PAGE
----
South African death squad leader Eugene de Kock was granted parole Friday after 20 years in prison for his role in apartheid-era violence. The 66-year-old is also known as “Prime Evil” for the brutality of his crimes, which include the murder and torture of black South Africans in the 1980s and 1990s.
South African Justice Minister Michael Masutha said Friday that de Kock would be released “in the interests of nation building and reconciliation,” and because he had expressed remorse and helped authorities recover the remains of his victims, Reuters reported. He, however, added that the time and date of de Kock’s release would be kept secret.
Masutha went on to insist that his decision was guided by South Africa’s constitution. The decision is a controversial one in a country which is still dealing with the effects of brutal racial violence from its white regime, which held power from 1948 to 1994.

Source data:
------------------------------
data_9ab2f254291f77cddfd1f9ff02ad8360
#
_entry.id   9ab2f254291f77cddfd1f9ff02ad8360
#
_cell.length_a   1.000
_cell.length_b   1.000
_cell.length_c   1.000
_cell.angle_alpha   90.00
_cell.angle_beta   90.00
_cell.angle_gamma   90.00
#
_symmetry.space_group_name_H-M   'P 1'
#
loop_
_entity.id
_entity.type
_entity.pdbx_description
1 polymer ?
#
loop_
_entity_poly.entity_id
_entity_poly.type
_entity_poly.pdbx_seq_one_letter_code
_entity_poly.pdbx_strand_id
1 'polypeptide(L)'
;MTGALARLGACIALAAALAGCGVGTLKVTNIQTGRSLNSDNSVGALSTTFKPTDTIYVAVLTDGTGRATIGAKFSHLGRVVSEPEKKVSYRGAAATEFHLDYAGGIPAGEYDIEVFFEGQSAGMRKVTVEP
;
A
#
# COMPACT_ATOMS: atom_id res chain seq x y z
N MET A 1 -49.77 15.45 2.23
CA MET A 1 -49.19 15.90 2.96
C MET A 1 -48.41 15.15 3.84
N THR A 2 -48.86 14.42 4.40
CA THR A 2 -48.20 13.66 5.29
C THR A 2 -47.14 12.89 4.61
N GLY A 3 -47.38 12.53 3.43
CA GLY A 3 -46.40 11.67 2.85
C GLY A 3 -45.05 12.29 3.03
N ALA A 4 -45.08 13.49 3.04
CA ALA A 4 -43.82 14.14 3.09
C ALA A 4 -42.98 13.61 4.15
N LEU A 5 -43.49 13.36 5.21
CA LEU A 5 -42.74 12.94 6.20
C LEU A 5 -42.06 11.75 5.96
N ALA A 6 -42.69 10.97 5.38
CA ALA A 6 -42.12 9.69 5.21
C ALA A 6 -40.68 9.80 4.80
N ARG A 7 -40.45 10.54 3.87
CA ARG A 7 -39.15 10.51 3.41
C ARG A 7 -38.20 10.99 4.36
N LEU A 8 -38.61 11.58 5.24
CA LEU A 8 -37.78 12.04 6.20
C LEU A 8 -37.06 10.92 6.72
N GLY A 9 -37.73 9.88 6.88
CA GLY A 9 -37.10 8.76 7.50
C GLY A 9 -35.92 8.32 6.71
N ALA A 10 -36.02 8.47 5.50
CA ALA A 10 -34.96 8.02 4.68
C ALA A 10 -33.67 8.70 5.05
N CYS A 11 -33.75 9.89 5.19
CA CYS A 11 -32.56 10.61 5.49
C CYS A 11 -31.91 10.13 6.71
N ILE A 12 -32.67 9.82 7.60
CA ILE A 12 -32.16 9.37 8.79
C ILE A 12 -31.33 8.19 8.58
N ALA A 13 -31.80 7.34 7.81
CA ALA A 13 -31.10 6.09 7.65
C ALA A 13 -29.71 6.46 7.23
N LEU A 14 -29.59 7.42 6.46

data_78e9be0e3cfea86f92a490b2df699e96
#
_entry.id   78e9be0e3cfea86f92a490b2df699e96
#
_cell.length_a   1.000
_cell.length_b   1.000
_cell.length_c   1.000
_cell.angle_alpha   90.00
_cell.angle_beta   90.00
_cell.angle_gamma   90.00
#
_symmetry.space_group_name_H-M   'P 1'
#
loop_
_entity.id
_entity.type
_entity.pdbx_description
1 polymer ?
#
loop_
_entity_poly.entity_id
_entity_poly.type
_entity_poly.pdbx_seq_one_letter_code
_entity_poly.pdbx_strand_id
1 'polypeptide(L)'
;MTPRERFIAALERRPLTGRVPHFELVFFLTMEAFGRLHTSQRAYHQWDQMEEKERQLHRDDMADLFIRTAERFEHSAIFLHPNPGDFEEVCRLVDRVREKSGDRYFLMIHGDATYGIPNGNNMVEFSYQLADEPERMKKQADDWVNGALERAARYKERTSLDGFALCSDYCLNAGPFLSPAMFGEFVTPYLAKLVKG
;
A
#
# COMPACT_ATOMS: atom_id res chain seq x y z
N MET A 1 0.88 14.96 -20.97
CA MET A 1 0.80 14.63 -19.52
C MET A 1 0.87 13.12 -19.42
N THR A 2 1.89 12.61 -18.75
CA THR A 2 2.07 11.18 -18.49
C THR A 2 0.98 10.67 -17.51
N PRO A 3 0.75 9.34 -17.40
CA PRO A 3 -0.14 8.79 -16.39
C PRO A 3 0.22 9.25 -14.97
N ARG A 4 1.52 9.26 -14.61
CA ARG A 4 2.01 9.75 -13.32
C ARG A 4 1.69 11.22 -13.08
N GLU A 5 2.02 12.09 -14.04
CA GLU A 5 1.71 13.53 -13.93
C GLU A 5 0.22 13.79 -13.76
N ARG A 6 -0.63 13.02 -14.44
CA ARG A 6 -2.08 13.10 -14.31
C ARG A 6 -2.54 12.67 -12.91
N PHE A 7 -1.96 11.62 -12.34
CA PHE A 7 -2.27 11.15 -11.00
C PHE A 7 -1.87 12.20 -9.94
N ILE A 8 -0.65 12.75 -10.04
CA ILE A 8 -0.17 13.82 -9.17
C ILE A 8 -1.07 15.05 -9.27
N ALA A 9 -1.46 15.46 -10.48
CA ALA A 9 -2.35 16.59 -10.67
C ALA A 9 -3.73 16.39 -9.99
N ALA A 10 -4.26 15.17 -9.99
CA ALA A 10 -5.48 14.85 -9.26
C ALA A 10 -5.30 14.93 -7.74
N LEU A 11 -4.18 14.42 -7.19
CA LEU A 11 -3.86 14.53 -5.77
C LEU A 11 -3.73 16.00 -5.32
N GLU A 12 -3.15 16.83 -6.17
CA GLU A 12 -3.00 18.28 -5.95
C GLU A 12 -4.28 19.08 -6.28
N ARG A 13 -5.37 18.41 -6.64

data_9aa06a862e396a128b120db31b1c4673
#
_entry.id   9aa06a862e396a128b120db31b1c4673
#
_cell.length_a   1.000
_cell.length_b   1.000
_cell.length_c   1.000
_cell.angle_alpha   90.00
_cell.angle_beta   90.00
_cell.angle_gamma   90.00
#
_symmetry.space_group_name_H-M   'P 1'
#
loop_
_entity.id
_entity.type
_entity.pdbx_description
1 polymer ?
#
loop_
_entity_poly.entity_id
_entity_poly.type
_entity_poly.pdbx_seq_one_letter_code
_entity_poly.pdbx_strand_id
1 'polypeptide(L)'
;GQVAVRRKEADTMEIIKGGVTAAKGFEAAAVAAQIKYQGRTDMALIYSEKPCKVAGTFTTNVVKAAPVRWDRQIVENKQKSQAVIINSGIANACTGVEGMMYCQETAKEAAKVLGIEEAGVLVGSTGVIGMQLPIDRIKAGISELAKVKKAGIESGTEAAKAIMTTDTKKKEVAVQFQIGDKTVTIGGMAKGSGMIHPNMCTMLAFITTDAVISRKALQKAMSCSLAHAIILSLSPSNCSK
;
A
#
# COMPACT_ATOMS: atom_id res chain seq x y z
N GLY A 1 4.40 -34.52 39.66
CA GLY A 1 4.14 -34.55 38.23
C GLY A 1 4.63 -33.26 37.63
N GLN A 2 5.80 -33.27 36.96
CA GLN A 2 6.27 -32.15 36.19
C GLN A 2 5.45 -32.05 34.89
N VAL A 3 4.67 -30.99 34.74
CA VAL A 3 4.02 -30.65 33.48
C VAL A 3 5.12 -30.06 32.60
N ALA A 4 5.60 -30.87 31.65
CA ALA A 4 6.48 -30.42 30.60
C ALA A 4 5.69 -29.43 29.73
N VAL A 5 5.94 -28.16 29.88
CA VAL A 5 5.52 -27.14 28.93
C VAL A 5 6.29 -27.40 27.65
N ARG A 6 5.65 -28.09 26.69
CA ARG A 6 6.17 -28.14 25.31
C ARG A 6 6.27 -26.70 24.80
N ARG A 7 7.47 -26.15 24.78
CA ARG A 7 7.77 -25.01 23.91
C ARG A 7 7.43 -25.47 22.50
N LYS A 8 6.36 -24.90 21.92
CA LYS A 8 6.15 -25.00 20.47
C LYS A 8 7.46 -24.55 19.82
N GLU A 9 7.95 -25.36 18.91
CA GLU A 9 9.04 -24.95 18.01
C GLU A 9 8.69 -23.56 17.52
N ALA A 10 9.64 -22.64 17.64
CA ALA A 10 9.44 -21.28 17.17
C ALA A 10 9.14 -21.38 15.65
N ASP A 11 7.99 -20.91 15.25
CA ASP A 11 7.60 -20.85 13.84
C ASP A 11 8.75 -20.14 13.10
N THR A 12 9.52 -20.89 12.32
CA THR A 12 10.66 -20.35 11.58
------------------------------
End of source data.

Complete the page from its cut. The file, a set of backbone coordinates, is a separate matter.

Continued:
Just last year, Masutha had denied another appeal from de Kock, saying that families of the victims had not been consulted at the time, the BBC reported.
De Kock headed the “C1” counterinsurgency police unit based out of a farm near Pretoria. He is believed to have committed the single highest number of atrocities in the name of apartheid.
He was arrested in 1994, the year Nelson Mandela and his African National Congress (ANC) came to power. Following his arrest, de Kock gave invaluable testimony on the scope of C1’s activities to the Truth and Reconciliation Commission, confessing to over 100 acts of murder, torture and fraud. Two years later, he was sentenced to 212 years in prison for crimes against humanity.
In a 2007 radio interview, de Kock accused the country’s last white leader, FW de Klerk, of having “hands soaked in blood,” saying all of C1’s crimes occurred with his knowledge. He went on to call the Nobel Peace Prize winner an “unconvicted murderer,” the BBC reported.
In 2010, de Kock petitioned then-President Jacob Zuma for a presidential pardon in exchange for information on others involved with death squads, The Week reported, citing the South African Sunday Independent. Zuma’s office reportedly denied the incident ever happened.